- MACRON, LE PEN LEAD FRENCH 1ST-ROUND VOTE: IPSOS INITIAL COUNT
- MACRON, LE PEN LEAD FRENCH 1ST-ROUND VOTE: IFOP INITIAL COUNT
- MACRON, LE PEN LEAD FRENCH 1ST-ROUND VOTE: ELABE INITIAL COUNT
- LE PEN GETS 24.2% IN FRENCH INTERIOR MINISTRY PRELIMINARY COUNT
- MACRON GETS 21.4% IN FRENCH INTERIOR MINISTRY PRELIMINARY COUNT
- FILLON ENDORSES INDEPENDENT CANDIDATE EMMANUEL MACRON
- MACRON TO WIN FIRST ROUND IN FRANCE WITH 23.7%, IPSOS SAYS
Emmanuel Macron and Marine Le Pen lead in the early counting of ballots for the first round of France’s presidential election, suggesting they are on track to face each other in the two-person runoff.
- Macron, a 39-year-old independent, has 23.8 percent of the vote, while the National Front’s Le Pen, 48, has 21.6 percent, according to initial estimates by pollster Ifop. Republican Francois Fillon has 20.3 and Communist-backed Jean-Luc Melenchon has 19.6 percent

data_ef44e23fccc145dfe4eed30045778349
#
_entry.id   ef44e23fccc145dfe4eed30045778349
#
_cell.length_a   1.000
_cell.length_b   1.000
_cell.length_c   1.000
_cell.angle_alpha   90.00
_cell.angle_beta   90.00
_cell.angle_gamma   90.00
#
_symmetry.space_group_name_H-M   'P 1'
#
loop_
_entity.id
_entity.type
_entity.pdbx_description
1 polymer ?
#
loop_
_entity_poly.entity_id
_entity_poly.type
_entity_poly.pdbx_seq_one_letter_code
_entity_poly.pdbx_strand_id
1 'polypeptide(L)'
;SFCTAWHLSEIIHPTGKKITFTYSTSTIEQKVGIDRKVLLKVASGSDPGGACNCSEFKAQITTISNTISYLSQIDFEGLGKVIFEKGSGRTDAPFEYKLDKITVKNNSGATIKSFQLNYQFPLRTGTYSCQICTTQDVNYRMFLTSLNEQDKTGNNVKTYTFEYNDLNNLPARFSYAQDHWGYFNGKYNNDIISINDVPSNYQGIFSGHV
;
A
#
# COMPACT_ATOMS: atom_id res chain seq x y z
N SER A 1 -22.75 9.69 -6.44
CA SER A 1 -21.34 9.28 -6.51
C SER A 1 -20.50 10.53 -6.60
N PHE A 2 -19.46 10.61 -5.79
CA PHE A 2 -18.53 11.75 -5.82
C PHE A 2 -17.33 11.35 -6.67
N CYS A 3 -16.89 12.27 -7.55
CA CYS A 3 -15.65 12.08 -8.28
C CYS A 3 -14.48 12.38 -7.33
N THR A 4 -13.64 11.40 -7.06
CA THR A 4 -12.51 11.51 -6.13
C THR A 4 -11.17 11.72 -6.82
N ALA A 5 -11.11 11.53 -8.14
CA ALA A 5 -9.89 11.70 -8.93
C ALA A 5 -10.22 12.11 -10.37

- The figures are based on the initial count of actual votes. Two other pollsters gave similar estimates
- Mr Melenchon disappointed in the end – his score ends up higher than in 2012 (last election) – 19% against 11%
- But these votes essentially expressed disappointment in the Socialist Party and its ‘official’ representative – Mr Hamon
- However big the discontent, there was no room for Mr Melenchon to grow into a credible challenge of Mr Macron
- But the combined 26% of Mr Melenchon and Mr Hamon are testimonial to the rejection of ‘traditional politics’
- Ms Le Pen, less than 22% for the National Front, confirms the strength of her party, in line with expectations but also, as expected, the latest terrorist assault in Paris, last Friday, does not appear to have had much influence – a reassuring sign of responsible voter attitudes.
- Mr Fillon with 19% could rely on the moat of traditional voters – clearly, it was not enough…
- Mr Macron has his work cut out – to govern, the new President will need a majority in Parliament (elections in June) and also the full support of the Socialist Party (Mr Hamon has already committed)
As a reminder for markets:
Deutsche Bank’s Sebastien Galy is out saying the euro is likely to get a boost of 1-2% based on projections from early counting of ballots. “This is the perfect scenario the market was desperately looking for,” New York-based Galy said in emailed comments to Bloomberg.
Oh, and I almost forgot…